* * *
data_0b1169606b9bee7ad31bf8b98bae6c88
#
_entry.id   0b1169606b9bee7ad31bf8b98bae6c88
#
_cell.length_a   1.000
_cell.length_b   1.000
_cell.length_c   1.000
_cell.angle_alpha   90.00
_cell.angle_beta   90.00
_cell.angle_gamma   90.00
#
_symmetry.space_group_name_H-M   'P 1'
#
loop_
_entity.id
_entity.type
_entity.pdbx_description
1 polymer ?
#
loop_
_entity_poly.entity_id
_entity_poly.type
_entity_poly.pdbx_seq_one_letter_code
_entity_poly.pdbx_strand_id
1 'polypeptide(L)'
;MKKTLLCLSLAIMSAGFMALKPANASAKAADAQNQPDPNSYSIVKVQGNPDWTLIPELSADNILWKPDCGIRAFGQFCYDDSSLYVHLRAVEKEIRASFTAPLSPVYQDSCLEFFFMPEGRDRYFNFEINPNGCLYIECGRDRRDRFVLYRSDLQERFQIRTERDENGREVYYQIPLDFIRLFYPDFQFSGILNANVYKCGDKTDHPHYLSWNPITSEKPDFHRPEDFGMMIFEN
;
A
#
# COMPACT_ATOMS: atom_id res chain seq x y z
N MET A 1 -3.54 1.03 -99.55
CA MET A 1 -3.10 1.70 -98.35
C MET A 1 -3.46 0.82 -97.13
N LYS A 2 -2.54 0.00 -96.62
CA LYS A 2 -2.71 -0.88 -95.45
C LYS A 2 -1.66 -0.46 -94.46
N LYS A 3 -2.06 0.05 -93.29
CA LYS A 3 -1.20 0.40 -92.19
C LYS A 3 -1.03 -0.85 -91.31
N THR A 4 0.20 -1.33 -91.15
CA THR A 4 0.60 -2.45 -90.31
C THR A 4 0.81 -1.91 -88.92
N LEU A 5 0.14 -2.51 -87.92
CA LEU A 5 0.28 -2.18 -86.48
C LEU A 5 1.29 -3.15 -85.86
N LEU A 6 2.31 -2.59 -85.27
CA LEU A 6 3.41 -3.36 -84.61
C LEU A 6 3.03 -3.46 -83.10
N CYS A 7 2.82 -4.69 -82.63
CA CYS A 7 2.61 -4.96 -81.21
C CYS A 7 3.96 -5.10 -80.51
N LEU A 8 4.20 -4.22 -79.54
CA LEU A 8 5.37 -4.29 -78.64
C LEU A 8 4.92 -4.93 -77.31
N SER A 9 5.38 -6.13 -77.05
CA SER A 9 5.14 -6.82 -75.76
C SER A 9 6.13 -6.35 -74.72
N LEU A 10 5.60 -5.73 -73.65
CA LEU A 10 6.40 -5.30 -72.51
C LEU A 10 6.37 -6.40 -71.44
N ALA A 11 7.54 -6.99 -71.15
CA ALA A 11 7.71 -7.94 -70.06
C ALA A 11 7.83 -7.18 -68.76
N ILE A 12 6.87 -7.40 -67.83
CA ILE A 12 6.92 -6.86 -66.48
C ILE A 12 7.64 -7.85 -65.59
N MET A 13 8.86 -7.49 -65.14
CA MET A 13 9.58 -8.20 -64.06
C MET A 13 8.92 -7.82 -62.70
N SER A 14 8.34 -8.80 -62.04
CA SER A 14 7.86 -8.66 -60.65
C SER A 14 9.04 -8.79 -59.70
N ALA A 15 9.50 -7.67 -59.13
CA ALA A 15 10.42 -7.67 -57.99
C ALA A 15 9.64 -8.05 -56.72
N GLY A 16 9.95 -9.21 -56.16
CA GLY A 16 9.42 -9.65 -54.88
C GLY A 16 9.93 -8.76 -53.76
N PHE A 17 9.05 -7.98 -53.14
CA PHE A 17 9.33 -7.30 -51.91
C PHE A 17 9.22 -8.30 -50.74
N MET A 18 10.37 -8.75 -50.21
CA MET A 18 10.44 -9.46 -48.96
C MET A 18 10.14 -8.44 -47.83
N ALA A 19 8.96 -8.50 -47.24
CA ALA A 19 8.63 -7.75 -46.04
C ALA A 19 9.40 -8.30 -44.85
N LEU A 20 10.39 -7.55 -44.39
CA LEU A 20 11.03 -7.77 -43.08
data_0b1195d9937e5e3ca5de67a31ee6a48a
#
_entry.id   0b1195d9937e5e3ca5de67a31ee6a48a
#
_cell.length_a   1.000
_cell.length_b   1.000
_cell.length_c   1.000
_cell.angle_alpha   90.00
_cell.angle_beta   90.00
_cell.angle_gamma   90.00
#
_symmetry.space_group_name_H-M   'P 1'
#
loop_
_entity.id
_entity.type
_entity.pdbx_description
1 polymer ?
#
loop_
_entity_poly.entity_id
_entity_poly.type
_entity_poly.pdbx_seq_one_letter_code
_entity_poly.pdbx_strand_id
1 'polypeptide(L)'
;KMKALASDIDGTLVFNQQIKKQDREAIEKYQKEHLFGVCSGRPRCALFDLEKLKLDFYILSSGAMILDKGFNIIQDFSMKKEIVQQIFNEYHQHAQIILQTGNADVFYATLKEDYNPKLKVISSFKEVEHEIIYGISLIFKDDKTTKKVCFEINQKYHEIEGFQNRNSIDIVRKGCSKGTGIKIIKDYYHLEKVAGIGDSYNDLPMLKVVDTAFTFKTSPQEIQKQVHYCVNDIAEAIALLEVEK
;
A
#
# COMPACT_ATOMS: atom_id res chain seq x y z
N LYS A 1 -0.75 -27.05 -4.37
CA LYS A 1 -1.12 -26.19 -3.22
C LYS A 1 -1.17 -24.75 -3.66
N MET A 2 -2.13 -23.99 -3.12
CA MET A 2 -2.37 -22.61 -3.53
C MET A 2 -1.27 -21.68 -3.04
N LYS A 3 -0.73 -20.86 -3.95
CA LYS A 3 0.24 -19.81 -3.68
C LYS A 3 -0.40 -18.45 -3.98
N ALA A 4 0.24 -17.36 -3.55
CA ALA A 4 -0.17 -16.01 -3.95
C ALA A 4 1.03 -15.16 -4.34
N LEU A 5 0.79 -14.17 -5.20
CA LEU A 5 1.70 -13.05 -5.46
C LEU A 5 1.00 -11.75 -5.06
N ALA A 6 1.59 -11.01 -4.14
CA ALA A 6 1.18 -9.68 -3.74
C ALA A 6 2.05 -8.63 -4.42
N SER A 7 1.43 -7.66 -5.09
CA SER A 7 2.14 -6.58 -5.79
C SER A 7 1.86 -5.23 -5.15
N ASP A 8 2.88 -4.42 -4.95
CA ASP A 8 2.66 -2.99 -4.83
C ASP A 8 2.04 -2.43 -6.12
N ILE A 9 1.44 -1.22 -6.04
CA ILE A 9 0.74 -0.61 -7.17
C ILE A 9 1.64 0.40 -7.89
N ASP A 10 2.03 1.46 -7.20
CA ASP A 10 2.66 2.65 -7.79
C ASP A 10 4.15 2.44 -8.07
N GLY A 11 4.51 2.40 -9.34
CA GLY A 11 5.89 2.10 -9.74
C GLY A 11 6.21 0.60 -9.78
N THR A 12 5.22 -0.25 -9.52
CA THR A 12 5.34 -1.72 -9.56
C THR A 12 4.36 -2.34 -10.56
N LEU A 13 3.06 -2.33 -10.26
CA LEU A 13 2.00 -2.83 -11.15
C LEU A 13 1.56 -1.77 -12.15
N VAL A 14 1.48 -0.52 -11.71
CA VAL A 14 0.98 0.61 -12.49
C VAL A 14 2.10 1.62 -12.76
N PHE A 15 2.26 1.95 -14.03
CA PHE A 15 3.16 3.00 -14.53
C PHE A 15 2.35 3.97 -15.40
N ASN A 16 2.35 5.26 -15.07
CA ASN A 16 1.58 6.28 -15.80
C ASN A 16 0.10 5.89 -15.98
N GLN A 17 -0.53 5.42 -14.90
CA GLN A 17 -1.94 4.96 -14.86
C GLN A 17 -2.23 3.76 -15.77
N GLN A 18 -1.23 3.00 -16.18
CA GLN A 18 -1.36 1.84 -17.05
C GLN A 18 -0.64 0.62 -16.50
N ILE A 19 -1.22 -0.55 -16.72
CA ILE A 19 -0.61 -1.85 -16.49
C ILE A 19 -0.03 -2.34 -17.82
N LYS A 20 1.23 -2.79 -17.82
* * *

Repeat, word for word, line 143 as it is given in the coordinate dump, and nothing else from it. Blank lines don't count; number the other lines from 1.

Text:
C ASP A 8 2.04 -2.43 -6.12